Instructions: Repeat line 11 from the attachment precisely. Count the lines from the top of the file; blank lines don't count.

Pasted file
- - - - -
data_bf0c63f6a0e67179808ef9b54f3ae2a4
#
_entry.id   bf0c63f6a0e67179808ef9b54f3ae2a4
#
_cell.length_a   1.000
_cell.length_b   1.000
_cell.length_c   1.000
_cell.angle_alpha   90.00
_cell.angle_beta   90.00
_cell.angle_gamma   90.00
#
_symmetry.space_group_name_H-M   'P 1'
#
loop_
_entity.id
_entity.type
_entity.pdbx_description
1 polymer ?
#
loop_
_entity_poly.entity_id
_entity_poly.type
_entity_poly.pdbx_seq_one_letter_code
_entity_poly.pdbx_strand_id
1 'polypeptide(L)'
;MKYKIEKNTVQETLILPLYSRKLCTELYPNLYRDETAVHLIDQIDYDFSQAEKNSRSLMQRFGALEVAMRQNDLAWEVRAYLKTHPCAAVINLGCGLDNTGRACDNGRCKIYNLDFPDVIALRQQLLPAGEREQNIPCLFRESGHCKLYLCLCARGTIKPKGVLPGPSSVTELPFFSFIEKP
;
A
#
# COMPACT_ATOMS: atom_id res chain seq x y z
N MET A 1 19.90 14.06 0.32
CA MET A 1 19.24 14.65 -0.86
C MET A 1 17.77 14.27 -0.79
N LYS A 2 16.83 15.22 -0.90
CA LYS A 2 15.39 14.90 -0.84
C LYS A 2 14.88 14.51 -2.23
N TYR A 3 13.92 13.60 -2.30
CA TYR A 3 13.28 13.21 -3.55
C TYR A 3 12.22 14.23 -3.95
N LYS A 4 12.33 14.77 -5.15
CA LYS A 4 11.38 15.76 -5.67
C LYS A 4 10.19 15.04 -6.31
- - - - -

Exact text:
#